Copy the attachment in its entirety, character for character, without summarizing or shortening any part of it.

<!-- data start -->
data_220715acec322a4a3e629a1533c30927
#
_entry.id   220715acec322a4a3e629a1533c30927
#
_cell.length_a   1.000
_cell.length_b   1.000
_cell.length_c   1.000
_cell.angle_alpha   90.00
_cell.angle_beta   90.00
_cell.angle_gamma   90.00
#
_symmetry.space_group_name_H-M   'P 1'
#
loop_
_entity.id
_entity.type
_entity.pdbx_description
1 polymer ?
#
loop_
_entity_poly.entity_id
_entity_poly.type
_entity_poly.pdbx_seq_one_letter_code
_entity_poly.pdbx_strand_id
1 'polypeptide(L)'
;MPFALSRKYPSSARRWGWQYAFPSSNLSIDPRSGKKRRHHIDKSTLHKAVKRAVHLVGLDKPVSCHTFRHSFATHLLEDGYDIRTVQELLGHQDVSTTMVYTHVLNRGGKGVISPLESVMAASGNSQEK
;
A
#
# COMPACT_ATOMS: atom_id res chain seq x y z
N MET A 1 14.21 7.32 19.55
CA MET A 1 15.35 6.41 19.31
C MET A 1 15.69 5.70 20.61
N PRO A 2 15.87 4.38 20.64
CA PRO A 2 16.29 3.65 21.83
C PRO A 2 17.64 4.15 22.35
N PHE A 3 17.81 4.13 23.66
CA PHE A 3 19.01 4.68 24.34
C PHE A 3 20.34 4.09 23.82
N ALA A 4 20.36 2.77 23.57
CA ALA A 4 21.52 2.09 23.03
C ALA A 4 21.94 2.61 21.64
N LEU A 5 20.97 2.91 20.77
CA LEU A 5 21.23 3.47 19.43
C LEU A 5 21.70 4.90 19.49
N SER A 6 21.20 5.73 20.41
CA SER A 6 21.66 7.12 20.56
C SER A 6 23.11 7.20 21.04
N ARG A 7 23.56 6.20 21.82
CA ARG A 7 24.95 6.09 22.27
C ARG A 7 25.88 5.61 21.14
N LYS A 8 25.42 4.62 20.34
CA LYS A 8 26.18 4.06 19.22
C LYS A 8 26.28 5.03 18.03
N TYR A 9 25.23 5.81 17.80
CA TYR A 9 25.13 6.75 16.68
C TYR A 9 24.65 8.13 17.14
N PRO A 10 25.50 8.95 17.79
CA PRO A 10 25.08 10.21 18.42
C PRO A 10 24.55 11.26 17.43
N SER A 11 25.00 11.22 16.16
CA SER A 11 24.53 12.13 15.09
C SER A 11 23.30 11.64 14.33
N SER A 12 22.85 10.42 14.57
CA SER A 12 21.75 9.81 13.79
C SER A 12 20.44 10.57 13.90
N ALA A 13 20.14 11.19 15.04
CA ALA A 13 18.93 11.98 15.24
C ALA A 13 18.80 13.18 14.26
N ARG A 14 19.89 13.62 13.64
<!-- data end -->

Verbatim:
data_220715acec322a4a3e629a1533c30927
#
_entry.id   220715acec322a4a3e629a1533c30927
#
_cell.length_a   1.000
_cell.length_b   1.000
_cell.length_c   1.000
_cell.angle_alpha   90.00
_cell.angle_beta   90.00
_cell.angle_gamma   90.00
#
_symmetry.space_group_name_H-M   'P 1'
#
loop_
_entity.id
_entity.type
_entity.pdbx_description
1 polymer ?
#
loop_
_entity_poly.entity_id
_entity_poly.type
_entity_poly.pdbx_seq_one_letter_code
_entity_poly.pdbx_strand_id
1 'polypeptide(L)'
;MPFALSRKYPSSARRWGWQYAFPSSNLSIDPRSGKKRRHHIDKSTLHKAVKRAVHLVGLDKPVSCHTFRHSFATHLLEDGYDIRTVQELLGHQDVSTTMVYTHVLNRGGKGVISPLESVMAASGNSQEK
;
A
#
# COMPACT_ATOMS: atom_id res chain seq x y z
N MET A 1 14.21 7.32 19.55
CA MET A 1 15.35 6.41 19.31
C MET A 1 15.69 5.70 20.61
N PRO A 2 15.87 4.38 20.64
CA PRO A 2 16.29 3.65 21.83
C PRO A 2 17.64 4.15 22.35
N PHE A 3 17.81 4.13 23.66
CA PHE A 3 19.01 4.68 24.34
C PHE A 3 20.34 4.09 23.82
N ALA A 4 20.36 2.77 23.57
CA ALA A 4 21.52 2.09 23.03
C ALA A 4 21.94 2.61 21.64
N LEU A 5 20.97 2.91 20.77
CA LEU A 5 21.23 3.47 19.43
C LEU A 5 21.70 4.90 19.49
N SER A 6 21.20 5.73 20.41
CA SER A 6 21.66 7.12 20.56
C SER A 6 23.11 7.20 21.04
N ARG A 7 23.56 6.20 21.82
CA ARG A 7 24.95 6.09 22.27
C ARG A 7 25.88 5.61 21.14
N LYS A 8 25.42 4.62 20.34
CA LYS A 8 26.18 4.06 19.22
C LYS A 8 26.28 5.03 18.03
N TYR A 9 25.23 5.81 17.80
CA TYR A 9 25.13 6.75 16.68
C TYR A 9 24.65 8.13 17.14
N PRO A 10 25.50 8.95 17.79
CA PRO A 10 25.08 10.21 18.42
C PRO A 10 24.55 11.26 17.43
N SER A 11 25.00 11.22 16.16
CA SER A 11 24.53 12.13 15.09
C SER A 11 23.30 11.64 14.33
N SER A 12 22.85 10.42 14.57
CA SER A 12 21.75 9.81 13.79
C SER A 12 20.44 10.57 13.90
N ALA A 13 20.14 11.19 15.04
CA ALA A 13 18.93 11.98 15.24
C ALA A 13 18.80 13.18 14.26
N ARG A 14 19.89 13.62 13.64